Luck was with us for the most part, and the route choices and trails made general sense. It helped that our destination was often the highest point in an area, so we could read the terrain around us for cues and clues. It took us a little longer than we’d hoped to grab our 2nd CP (the first was an easy grab on a small island not far from the TA). This CP also introduced us to the fact that this area was THICK with stinging nettles and briars. The best sum-up would come from a post I came across on Facebook after the event:
The only hints I’m giving away for the Equinox, is if your in the stinging nettles, briars so thick Peter Cottontail would have hard time crawling through, knee straining rock gardens, seeing occasional piles of bear poop and maybe hearing the sound of a baby rattle in the middle of the woods…..you might be close to a CP. Oh and ticks.
If you haven’t had the pleasure of pushing your way through a sea of stinging nettles, I do NOT recommend it. The going was very slow, and it definitely tested our mental fortitude. Looking at the time we’d spent already in this section, we got concerned about getting the remaining checkpoints in time, but pressed on, deciding to run to the furthest CP in the section, and making our way back. Once again, we had a slight challenge getting this one due in part to mis-reading the cue sheet descriptions. In reality, our navigation was in fact bang on, it was just finding the actual CP flags that seemed to challenge us, as they are often in an area of 100 square meters or so, and it can take time to locate them. Once again, although we were a little annoyed at the time delay, we again re-grouped and pressed on, with me adjusting our route plan on the fly in hopes of getting lucky on the next few CPs.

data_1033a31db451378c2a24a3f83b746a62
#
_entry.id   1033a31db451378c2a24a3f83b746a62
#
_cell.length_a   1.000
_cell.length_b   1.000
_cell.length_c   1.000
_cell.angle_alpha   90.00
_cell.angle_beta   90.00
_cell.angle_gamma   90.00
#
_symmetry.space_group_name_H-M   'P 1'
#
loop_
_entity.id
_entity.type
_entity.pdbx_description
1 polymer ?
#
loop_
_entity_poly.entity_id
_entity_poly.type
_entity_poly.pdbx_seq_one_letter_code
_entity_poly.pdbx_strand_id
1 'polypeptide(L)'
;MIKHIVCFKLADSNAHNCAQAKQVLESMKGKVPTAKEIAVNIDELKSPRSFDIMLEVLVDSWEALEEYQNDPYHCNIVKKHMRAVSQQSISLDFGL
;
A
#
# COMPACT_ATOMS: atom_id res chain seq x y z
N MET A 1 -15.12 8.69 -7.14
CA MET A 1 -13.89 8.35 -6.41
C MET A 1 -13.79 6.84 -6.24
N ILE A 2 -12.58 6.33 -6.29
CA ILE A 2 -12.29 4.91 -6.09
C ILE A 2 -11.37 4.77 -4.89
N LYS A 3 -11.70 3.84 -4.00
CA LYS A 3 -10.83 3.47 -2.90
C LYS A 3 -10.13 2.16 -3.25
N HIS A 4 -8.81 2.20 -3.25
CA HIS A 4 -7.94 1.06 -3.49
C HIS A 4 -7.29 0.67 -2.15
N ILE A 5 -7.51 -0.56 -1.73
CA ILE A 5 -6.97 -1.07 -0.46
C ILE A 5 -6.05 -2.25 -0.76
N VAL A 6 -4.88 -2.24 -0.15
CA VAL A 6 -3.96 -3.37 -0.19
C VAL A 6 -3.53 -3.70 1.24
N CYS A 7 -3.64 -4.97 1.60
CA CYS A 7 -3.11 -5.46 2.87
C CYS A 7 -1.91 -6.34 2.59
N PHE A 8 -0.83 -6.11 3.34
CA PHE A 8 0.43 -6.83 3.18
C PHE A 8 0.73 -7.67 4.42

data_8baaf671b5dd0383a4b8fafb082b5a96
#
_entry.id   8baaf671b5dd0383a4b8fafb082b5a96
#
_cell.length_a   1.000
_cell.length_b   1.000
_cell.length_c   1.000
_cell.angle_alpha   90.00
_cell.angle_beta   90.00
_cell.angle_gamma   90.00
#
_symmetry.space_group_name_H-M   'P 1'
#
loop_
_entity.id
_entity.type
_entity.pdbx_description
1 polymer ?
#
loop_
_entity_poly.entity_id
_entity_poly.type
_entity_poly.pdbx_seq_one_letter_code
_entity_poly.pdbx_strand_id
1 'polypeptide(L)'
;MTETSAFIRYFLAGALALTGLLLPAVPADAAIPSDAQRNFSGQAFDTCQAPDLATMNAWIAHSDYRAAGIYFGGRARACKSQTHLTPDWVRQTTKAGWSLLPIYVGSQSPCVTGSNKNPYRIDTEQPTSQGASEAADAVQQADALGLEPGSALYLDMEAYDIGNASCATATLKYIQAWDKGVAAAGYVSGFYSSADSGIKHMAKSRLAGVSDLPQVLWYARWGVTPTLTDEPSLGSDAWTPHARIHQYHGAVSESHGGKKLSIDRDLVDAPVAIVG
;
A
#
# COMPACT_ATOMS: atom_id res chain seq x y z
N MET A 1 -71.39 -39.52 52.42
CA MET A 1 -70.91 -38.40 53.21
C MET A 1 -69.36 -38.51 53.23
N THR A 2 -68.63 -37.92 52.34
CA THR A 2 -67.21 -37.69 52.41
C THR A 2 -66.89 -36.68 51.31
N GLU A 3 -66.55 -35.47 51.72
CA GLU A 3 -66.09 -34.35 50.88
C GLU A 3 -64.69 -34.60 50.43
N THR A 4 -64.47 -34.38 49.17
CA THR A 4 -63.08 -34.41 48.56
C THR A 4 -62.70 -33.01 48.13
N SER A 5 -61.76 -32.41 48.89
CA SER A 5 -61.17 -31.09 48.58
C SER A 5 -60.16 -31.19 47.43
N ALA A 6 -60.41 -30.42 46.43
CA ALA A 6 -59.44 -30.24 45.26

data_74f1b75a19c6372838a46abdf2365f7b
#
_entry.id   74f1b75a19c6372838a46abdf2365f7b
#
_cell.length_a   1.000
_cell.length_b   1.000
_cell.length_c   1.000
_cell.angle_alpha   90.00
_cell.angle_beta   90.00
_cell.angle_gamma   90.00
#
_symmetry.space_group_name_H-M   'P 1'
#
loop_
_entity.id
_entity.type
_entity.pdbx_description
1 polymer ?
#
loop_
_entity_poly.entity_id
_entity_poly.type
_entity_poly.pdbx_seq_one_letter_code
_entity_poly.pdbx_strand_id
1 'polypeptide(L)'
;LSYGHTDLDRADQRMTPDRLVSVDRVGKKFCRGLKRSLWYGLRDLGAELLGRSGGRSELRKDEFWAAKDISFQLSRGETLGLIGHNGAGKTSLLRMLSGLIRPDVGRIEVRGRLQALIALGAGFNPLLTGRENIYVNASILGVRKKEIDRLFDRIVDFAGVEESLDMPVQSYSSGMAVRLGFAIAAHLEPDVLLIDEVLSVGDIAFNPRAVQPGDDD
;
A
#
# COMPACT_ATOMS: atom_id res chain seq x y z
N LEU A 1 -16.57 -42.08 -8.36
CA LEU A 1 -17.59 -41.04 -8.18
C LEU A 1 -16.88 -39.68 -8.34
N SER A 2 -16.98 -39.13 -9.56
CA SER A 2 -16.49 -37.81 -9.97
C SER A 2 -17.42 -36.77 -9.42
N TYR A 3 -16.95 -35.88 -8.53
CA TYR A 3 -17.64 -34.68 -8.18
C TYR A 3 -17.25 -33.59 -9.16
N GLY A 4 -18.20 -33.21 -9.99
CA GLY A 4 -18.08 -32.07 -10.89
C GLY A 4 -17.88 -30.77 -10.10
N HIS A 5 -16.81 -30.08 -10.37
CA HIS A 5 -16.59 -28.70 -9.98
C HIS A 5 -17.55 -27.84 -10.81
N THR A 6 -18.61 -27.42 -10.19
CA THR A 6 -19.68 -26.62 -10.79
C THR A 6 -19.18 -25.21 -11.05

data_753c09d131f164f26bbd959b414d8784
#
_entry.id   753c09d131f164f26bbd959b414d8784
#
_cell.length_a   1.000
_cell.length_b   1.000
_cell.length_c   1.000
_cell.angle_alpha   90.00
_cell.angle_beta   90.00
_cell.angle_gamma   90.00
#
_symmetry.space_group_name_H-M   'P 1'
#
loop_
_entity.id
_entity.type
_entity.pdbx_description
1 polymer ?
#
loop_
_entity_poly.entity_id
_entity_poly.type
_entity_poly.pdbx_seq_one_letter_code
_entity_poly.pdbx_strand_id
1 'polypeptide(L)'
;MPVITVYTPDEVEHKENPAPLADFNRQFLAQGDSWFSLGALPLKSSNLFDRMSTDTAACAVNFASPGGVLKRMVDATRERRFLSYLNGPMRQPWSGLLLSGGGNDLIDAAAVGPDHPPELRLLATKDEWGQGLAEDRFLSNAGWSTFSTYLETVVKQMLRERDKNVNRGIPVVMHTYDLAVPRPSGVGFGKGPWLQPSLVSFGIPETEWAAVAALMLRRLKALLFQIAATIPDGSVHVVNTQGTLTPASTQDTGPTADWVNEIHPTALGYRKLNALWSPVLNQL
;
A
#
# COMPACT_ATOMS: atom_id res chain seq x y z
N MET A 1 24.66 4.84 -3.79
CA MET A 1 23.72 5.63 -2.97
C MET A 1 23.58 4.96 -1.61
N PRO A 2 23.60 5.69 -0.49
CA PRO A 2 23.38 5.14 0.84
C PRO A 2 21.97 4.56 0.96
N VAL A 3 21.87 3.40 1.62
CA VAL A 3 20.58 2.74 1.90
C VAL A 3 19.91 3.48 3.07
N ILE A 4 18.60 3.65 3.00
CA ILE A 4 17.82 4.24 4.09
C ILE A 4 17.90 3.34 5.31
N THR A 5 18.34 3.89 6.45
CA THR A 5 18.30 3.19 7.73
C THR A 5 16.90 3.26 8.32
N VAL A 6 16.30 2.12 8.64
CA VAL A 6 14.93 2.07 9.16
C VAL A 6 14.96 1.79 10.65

Luck was with us from that point for the remainder of the trek. We picked up some very useful trails, and had gotten more used to ‘guessing’ where the CPs might actually be. We also had the chance to do some classic straight-line bushwhacking, which netted us some solid progress and ending up finding the rest of the CPs on the mountain (while enjoying a few glimpses of the spectacular views). Time was tight, but we were confident we could run back to the TA in time. Luckily, backtracking was made simpler as the route I had chosen took us back to a point where we’d be able to basically just double back on the ‘right’ trails more easily. However, it was still a real push to wrap things up quick, as you’ll see by our time in at the TA. 5:56pm. Yup. 4 minutes to spare! While many teams had already left, we learned that several teams had not ‘cleared’ the section, so we took this as a small victory (and personally, I’d say in retrospect, that was our greatest accomplishment in the race).
The team was cooked from the recent effort, so time was spent re-grouping, filling water, etc, before taking off. This was perfect for me, as I had not even started planning out our next route choices on the bike, which involved plotting 3-4 supplementary maps, and preparing for a long night of cycling, much of it in remote park locations. As I sorted the routes out, it seemed very likely to me that we’d face our first true decision point on which CPs to skip, since our next deadline was 4am, and there was a LOT of ground to cover. Sadly, we mis-interpreted another little instruction on the sparse directions, which noted we had to check in at TA3 by 4am, and would not have access to any CPs north of a certain highway. Uncertain of which road that meant, we took that to mean we were not allowed to grab any more of the CPs in this whole quadrant by 4am. As we learned later (and others also made this mistake), that was not true.
So fast forward on the bikes now. I had plotted as conservative a route as I could (i.e. avoiding as many of the crazy long climbs as possible), while having a clear plan to get as many CPs as possible, while giving us ‘outs’ and shortcuts as needed in some of the parks. I was quite pleased with the plan I had devised as it should have maximized our ability to grab CPs. The plan involved working on clearing the ‘south’ area of this leg first, then working our way north before veering east to the TA. In effect, it meant we were grabbing CPs that we’d eventually (although at that time unknown to us due to not having the information yet) see again, and COULD have picked up AFTER 4am! Looking back at the maps, it isn’t clear that we would have done things differently, as the alternative was a LOT of trails and tougher biking, and we were already not that fast at this point.